Winter is coming – so look after your cattle
Poor grass growth this summer will mean lifestyle block owners will need to take particular care of cows this winter.
Words: Clive Dalton
After a long summer, skinny pregnant cows will be a major concern this winter. If they calve while emaciated there will be calf deaths at birth, and they’ll be slow to cycle and get in calf again.
They’ll need good quality supplements over winter to replace lost body condition and it takes time to put it back on. Cows should be calving at Condition Score 5 which is when they have rounded hips.
Consult your vet over young stock that may be scouring and losing weight, often called ‘ill thrift’. It may not be internal parasites, but if it is you need to use the correct drench to avoid drench resistance which is building up in cattle thanks to the excessive use of pour-ons.
Rising yearlings are a special priority, and keeping them growing this winter will be a challenge. If they stop growing it takes a lot of extra feed and time to catch up and reach their target weights for mating in October.
Blood tests can show a whole range of things including mineral deficiencies, salmonella, yersiniosis and much more, and it’s important to get a vet diagnosis to sort out the problem.
Lice are a regular winter problem, especially on stock not thriving, so again consult your vet about which product to use.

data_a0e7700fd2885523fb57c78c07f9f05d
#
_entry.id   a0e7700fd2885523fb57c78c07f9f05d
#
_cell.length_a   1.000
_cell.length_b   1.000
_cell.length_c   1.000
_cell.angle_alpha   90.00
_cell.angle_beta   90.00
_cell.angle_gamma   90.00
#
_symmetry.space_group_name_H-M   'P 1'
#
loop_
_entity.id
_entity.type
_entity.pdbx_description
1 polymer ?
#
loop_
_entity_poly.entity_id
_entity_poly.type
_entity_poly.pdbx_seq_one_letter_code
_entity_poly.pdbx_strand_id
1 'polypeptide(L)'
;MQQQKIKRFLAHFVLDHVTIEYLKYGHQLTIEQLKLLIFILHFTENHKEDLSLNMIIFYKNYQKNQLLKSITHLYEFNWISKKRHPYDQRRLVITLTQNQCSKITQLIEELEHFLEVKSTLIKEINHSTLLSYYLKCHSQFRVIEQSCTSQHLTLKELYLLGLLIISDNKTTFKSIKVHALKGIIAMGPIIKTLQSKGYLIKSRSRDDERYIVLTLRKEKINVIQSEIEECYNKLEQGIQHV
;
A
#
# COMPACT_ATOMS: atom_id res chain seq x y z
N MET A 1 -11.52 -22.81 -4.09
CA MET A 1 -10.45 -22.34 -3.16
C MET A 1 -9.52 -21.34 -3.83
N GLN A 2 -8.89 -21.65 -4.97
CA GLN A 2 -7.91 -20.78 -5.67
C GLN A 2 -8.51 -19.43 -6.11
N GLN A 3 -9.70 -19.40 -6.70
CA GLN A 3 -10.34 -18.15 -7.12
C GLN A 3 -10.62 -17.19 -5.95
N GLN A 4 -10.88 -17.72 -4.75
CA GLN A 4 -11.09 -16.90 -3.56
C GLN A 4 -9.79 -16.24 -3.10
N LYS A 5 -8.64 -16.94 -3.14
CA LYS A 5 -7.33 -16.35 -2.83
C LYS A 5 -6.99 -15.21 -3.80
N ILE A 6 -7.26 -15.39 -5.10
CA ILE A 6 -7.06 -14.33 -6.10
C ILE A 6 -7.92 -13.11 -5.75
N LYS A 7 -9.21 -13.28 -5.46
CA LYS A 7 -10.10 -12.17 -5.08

Facial eczema should have gone, but watch for its long-term effects. Long-term zinc treatment can strip the copper reserves from the liver, so copper supplementation may be needed (check with your vet). Also the liver may have been damaged by the toxins, which can result in milk fever when stress comes on at calving.
Always watch for abortions over winter, as even when you send the foetus for lab testing, it’s rare to get a positive diagnosis. Talk to your vet as soon as you have trouble, as you never know if it’s a one-off or the start of an abortion storm.
WINTER CATTLE CARE TIPS
• Try to get pregnant cows up to a body condition score of 5 for calving (rounded hips).
• Young stock must be given priority feed to keep them growing.
• In cold wet weather, cattle need extra roughage. Hay is ideal as it’s easy to feed out and cattle relish it.
• Build a standoff pad with shelter to prevent pasture pugging.
• Get rid of all bulls not needed – they are a major farm hazard.
• Check with your vet about your cattle’s mineral status – it has to be built up like charging a battery.
• Don’t drench or use pour-ons on mature cattle, and only drench young stock after talking to your vet.
• Get vet advice if cattle have lice, especially on young cattle.
• Have your calving gear ready in case an early, unexpected calf appears, and check for any abortions.
• Have the treatments ready for metabolic problems (milk fever, staggers and acidosis).
• If you are going to rear dairy beef calves in spring, strike a deal with a dairy farmer now so you don’t have to buy in the saleyard with disease risks.